Natural and synthetic estrogens in wastewater treatment plant effluent and the coastal ocean
Griffith, David R.
MetadataShow full item record
KeywordWater reuse; Chemical oceanography; Oceanus (Ship : 1975-) Cruise OC437; Louis S. St. Laurent (Ship) Cruise
Steroidal estrogens are potent endocrine disrupting chemicals that are naturally excreted by vertebrates (e.g., humans and fish) and can enter natural waters through the discharge of treated and raw sewage. Because estrogens are detrimental to aquatic organisms at picomolar concentrations, many studies have measured so-called “free” estrogen concentrations in wastewater effluents, rivers, and lakes. Yet, to our knowledge, no studies have characterized the broader range of estrogens that includes free, conjugated, and halogenated forms. Conjugated estrogens are important because they can be easily converted to potent free forms by bacteria in wastewater treatment plants and receiving waters. And halogenated estrogens, produced during wastewater disinfection, are only slightly less potent than free estrogens but much more likely to bioaccumulate. We have developed a tandem mass spectrometry method that is capable of simultaneously quantifying free, conjugated, and halogenated estrogens at picomolar levels in wastewater effluent and coastal seawater. The method was validated using treated effluent from the greater Boston metropolitan area, where we found that halogenated estrogens represented over 50% of the total estrogen discharge flux. A kinetic model of estrogen halogenation was used to predict the distribution of free and halogenated forms in wastewater effluent and suggested that chlorinated estrogens may be formed en route to the wastewater treatment plant. In the receiving waters of Massachusetts Bay, we detected a range of conjugated, free, and halogenated forms at concentrations that were well-predicted by dilution near the sewage outfall. Farther downstream, we found significantly higher estrone concentrations which points to large inputs of estrogens from sources other than sewage. Finally, we have used compound-specific measurements of 13C and 14C in commercial and pharmaceutical estrogen preparations to evaluate the potential for using carbon isotopes to distinguish between synthetic and endogenous steroids in wastewater and other environmental matrices. Our results show that synthetic estrogens and progestogens exhibit significantly depleted δ13C values (~ -30‰) compared to endogenous steroids (-16‰ to -26‰). This isotopic difference should make it possible to apportion synthetic and endogenous hormone sources in complex environments.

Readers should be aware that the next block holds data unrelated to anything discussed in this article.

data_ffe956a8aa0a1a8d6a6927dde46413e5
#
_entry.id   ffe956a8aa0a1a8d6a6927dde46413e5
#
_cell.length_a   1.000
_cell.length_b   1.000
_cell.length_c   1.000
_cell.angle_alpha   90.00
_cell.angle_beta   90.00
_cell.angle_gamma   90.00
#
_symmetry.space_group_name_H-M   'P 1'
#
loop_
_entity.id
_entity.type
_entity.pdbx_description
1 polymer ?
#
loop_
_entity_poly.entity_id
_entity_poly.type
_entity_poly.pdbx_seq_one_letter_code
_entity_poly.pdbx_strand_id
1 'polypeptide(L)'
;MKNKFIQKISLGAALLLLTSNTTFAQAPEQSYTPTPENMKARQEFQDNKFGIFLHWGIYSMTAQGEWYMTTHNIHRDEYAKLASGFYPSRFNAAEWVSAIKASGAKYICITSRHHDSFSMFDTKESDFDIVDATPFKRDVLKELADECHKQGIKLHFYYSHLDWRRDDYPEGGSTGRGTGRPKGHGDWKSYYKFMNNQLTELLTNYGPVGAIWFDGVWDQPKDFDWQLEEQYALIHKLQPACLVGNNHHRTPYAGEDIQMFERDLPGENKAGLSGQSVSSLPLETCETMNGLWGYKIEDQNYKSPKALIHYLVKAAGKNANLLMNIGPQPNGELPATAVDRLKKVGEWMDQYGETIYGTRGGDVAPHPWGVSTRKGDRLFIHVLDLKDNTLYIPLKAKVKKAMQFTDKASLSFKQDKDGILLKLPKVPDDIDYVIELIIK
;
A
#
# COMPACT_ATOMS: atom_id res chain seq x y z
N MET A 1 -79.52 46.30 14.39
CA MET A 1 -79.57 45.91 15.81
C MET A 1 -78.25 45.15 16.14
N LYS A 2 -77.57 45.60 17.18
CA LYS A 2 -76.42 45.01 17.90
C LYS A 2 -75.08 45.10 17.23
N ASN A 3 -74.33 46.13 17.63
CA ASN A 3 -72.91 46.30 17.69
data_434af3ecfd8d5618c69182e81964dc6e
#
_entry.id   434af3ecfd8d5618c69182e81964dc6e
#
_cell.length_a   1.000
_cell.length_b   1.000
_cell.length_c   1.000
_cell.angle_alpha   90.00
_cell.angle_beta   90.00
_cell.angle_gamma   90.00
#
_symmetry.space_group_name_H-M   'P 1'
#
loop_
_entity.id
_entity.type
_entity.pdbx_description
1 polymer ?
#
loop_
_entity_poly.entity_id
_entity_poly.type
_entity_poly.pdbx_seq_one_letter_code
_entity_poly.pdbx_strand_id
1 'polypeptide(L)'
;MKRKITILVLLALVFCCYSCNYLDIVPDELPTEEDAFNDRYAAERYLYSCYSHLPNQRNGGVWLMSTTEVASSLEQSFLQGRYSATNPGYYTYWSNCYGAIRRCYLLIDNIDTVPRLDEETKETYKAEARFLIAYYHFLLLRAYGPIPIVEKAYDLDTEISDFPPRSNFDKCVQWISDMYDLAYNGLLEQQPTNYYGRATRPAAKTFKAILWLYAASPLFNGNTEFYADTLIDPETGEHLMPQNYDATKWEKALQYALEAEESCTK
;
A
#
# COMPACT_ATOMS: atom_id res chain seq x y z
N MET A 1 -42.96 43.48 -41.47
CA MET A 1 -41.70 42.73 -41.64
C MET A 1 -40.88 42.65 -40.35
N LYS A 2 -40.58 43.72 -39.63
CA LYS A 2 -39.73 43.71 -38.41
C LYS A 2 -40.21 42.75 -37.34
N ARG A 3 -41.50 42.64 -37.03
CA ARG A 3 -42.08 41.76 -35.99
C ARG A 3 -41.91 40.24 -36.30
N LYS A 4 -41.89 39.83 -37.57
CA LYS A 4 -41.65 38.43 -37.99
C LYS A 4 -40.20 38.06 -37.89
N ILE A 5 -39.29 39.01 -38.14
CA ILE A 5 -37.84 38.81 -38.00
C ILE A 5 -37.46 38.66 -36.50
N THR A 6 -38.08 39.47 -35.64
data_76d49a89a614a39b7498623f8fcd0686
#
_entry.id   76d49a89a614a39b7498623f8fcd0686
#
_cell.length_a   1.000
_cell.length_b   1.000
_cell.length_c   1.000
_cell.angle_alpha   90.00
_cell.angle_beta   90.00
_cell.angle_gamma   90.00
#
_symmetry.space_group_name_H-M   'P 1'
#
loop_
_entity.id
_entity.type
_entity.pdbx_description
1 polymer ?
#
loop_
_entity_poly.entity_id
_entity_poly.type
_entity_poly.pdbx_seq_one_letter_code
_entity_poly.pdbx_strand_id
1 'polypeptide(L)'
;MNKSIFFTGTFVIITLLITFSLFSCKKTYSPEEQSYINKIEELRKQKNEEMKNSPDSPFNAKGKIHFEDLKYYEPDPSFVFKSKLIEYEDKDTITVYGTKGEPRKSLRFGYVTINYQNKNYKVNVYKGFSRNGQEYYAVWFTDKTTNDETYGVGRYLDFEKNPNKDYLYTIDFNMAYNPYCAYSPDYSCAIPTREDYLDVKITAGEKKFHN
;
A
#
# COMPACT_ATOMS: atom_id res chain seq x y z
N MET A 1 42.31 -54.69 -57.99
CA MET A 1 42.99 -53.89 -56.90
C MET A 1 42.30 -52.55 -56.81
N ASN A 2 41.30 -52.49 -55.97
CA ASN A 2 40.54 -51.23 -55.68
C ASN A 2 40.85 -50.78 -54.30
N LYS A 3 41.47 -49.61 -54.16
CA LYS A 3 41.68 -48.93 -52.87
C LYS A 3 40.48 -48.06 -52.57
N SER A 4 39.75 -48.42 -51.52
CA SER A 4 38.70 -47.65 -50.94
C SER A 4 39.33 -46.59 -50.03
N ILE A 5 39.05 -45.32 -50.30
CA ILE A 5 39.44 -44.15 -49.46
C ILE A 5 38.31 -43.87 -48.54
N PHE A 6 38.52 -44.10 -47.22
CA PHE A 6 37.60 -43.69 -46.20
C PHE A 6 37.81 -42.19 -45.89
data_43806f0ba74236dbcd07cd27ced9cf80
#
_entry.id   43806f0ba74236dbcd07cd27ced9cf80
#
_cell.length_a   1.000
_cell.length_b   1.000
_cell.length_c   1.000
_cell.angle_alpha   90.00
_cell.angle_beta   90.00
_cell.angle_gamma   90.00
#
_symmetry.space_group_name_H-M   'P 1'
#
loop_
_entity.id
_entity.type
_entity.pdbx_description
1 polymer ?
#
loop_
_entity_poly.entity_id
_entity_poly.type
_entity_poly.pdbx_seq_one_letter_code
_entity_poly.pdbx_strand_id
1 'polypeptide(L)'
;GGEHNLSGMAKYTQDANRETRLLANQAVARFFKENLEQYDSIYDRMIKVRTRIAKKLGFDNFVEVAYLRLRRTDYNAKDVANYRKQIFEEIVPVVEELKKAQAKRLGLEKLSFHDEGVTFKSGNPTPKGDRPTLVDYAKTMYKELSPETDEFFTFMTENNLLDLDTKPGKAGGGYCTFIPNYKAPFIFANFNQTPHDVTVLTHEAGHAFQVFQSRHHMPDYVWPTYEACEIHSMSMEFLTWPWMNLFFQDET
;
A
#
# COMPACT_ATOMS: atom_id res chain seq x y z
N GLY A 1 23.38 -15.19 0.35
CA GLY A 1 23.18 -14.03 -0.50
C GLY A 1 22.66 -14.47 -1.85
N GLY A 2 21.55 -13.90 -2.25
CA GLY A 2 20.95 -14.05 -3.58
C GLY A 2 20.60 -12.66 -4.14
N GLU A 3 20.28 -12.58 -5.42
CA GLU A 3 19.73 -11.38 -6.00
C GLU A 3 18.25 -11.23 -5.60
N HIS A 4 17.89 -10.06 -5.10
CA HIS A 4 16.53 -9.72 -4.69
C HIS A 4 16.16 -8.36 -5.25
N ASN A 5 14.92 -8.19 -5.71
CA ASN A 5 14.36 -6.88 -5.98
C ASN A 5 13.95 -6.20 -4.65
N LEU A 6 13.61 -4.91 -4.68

Submitted in partial fulfillment of the requirements for the degree of Doctor of Philosophy at the Massachusetts Institute of Technology and the Woods Hole Oceanographic Institution September 2013
Suggested CitationThesis: Griffith, David R., "Natural and synthetic estrogens in wastewater treatment plant effluent and the coastal ocean", 2013-09, DOI:10.1575/1912/6285, https://hdl.handle.net/1912/6285
Showing items related by title, author, creator and subject.
The Subduction experiment : cruise report R/V Oceanus : cruise number 240 leg 3 : subduction 1 mooring deployment cruise, 17 June-5 July 1991 Trask, Richard P.; Brink, Nancy J. (Woods Hole Oceanographic Institution, 1993-03)Subduction is the mechanism by which water masses formed in the mixed layer and near the surface of the ocean find their way into the upper thermocline. The subduction process and its underlying mechanisms were studied ...
Spatial variability of bottom turbulence over a linear sand ridge mooring deployment and AUTOSUB AUV survey cruise report R/V RRS Challenger, cruise number 146 Broken Bank, North Sea, U.K., 17 – 28 August 1999 cruise report Voulgaris, George; Trowbridge, John H.; Terray, Eugene A. (Woods Hole Oceanographic Institution, 2001-08)Two successful AUTOSUB deployments were carried out during August 1999 as part of the AUTOSUB Thematic Program project titled “Spatial Variability of Bottom Turbulence over a Linear Sand Ridge,” funded by the Natural ...
The Subduction experiment : cruise report RRS Charles Darwin cruise number 73 subduction 3 mooring deployment and recovery cruise, 30 September-26 October 1992 Trask, Richard P.; Jenkins, William J.; Sherman, Jeffrey; McPhee, Neil M.; Ostrom, William M.; Payne, Richard E. (Woods Hole Oceanographic Institution, 1993-03)Subduction is the mechanism by which water masses formed in the mixed layer and near the surface of the ocean find their way into the upper thermocline. The subduction process and its underlying mechanisms were studied ...